As an animal welfare worker, Jana worked with Bull Terriers. She had a boarding home for the breed and currently owns a perky specimen.
L.A.D. in Bull Terriers
Nobody enjoys the thought of euthanizing a puppy. From years of experience, many breeders, owners and vets recommend euthanasia once the condition was diagnosed, but nobody can force you to make that decision if you do not want to. Lethal Acrodermatitis can and does slip under the radar of breeders and buyers. By the time an animal is diagnosed, he or she could already have been a part of your family for weeks. Hearing your beloved bullie has L.A.D. will bring up a lot of questions. What is the prognosis? What will my pet's quality of life be like and what kind of limitations can I expect?
When you read the answers here, be strong and stay hopeful. If you choose life for your afflicted puppy, be prepared to deal with a handicapped pet and the sorrows and expenses that come with it. That being said, thanks to their perky personality and love of life, Bull Terriers bring joy to their owners' lives, and the L.A.D. Bull Terrier is no different.
What We Will Talk About
- What causes L.A.D.
- Early symptoms
- Life expectancy and limitations
- How and what to feed your pet
- Why the experience can be worth it
L.A.D. Is a Rare Genetic Disease
For Lethal Acrodermatitis to occur, both parents must pass on a recessive gene linked to the disease. The condition appears to prevent the absorption of zinc and also causes skin issues and physical deformities. Puppies are born with varying grades of L.A.D., ranging from the invisible to the severe. The latter is usually spotted at birth by experienced breeders. Those who don't carry obvious symptoms become the ones that are unwittingly sold as pets.
Puppies That Feel Slimy to the Touch
There are early signs, even with the ones that pass (at first) for normal. Those afflicted might be mistaken as the runt of the litter because it is the smallest puppy, appears frail or seems to struggle. A dead giveaway is how a L.A.D. puppy feels: they are slimy to the touch. As the litter grows, it will fall behind with its physical development and often stay smaller than the rest. They also risk slow starvation if a breeder is not vigilant. Many such pups appear to suckle without a problem, but are not actually feeding. One of L.A.D.'s deformities concerns the mouth, which will be discussed a bit later.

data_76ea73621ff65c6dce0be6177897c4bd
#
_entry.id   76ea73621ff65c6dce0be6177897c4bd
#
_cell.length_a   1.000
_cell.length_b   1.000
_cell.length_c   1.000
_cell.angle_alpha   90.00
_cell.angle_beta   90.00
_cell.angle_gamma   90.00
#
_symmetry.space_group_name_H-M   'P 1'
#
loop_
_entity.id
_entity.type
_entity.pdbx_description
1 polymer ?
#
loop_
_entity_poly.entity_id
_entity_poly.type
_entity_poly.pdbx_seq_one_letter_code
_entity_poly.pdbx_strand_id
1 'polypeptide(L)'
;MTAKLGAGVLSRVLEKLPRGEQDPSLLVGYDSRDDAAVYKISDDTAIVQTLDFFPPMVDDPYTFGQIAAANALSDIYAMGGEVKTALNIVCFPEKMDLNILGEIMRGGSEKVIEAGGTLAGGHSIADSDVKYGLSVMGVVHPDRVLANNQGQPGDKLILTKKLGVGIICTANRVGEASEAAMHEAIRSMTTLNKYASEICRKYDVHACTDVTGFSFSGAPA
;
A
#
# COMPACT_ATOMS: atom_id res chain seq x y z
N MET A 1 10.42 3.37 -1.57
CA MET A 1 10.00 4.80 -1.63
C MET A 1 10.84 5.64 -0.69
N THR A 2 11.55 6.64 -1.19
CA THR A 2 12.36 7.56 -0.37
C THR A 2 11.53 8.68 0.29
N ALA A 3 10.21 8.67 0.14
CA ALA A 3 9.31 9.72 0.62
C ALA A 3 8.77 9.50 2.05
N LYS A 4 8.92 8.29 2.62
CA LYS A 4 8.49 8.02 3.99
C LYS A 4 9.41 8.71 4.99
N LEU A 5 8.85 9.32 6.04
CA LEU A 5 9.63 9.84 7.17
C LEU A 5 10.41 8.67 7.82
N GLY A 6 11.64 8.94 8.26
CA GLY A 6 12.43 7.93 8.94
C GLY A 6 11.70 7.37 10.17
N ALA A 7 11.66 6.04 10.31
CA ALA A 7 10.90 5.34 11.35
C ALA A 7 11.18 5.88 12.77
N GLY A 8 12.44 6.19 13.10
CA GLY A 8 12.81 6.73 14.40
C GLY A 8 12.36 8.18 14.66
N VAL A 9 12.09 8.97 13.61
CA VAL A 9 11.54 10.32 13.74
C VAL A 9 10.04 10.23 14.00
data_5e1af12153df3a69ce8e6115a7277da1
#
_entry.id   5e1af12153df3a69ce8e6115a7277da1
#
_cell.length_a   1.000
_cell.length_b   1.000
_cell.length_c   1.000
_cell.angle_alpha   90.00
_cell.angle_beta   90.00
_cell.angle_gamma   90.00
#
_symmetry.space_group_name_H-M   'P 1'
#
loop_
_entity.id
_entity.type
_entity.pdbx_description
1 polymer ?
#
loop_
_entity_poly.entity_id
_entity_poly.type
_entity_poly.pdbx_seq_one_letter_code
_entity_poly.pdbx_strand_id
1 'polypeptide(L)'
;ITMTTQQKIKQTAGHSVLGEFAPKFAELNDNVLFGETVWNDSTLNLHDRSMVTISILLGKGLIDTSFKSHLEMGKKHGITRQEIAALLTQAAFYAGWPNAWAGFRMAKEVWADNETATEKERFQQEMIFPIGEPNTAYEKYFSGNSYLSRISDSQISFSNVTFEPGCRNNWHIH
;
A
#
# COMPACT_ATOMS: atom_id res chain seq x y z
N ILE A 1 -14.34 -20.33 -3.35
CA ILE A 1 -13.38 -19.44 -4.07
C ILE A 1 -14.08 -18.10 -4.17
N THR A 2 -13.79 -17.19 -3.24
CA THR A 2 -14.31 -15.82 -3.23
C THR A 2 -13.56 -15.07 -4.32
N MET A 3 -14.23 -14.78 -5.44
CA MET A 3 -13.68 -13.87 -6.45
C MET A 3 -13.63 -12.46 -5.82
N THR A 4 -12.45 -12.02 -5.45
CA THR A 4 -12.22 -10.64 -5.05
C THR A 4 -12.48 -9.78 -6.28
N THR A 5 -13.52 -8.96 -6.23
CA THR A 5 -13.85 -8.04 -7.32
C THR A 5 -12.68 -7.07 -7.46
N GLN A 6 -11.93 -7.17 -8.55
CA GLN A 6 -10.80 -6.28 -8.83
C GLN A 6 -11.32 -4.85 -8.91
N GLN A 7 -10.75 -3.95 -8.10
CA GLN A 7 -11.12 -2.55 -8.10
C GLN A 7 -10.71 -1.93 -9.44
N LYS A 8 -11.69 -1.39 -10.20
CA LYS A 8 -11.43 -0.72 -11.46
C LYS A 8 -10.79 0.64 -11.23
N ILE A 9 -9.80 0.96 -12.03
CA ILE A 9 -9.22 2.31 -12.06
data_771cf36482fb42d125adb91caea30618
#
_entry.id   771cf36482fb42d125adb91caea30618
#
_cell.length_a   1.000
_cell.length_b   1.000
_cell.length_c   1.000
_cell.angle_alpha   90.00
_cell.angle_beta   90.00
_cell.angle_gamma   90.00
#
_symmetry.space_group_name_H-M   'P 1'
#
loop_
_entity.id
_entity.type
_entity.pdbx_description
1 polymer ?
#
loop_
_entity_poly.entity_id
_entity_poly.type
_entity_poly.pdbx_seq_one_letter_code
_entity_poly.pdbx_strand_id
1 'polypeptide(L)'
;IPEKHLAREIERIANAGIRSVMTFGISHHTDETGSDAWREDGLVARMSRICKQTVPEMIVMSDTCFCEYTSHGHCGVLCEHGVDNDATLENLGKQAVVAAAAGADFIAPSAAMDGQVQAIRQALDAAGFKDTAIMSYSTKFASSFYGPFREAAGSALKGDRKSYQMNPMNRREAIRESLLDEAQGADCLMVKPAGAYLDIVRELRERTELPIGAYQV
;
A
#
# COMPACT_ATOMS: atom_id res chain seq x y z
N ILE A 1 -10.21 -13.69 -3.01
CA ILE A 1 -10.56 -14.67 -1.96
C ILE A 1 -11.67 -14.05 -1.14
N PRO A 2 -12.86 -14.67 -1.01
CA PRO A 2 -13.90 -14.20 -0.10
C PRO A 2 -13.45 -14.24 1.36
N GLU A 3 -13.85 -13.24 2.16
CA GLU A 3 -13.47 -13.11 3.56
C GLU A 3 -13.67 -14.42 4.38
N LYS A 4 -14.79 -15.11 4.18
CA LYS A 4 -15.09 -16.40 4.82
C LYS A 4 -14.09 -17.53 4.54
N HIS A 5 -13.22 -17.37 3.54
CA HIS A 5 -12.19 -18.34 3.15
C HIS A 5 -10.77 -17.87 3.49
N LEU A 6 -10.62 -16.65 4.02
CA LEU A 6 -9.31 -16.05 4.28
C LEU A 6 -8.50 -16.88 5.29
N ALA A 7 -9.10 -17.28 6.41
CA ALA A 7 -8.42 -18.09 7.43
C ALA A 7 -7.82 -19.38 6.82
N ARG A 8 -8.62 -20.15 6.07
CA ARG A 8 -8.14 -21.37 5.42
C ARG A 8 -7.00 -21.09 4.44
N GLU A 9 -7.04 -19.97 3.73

Another early symptom is behavior abnormalities. It's been observed that some puppies with the condition will show more aggression. If left untreated, the puppy's activity will also slow down to the point where the animal fails to respond to stimulus and often gaze at something for a long time. If particularly badly affected, the puppy will also sleep too much.
Life Expectancy and Limitations
Here's the bad news: unfortunately, L.A.D. Bull Terriers have short lives. The average life expectancy is under two years of age. How long they live depends on the severity of their case, what treatment is involved and if infections can be prevented effectively. The disease compromises the immune system. Because of this, the main cause of death is respiratory infections. Besides infections, most are put down due to physical wasting and disfiguring lesions on the paw pads, which make walking painful. The good news is that researchers are hard at work trying to come up with treatments that will lengthen the lives of these special ones or even cure them. There are promising cases of Bull Terriers living past two years with a daily regimen of steroids.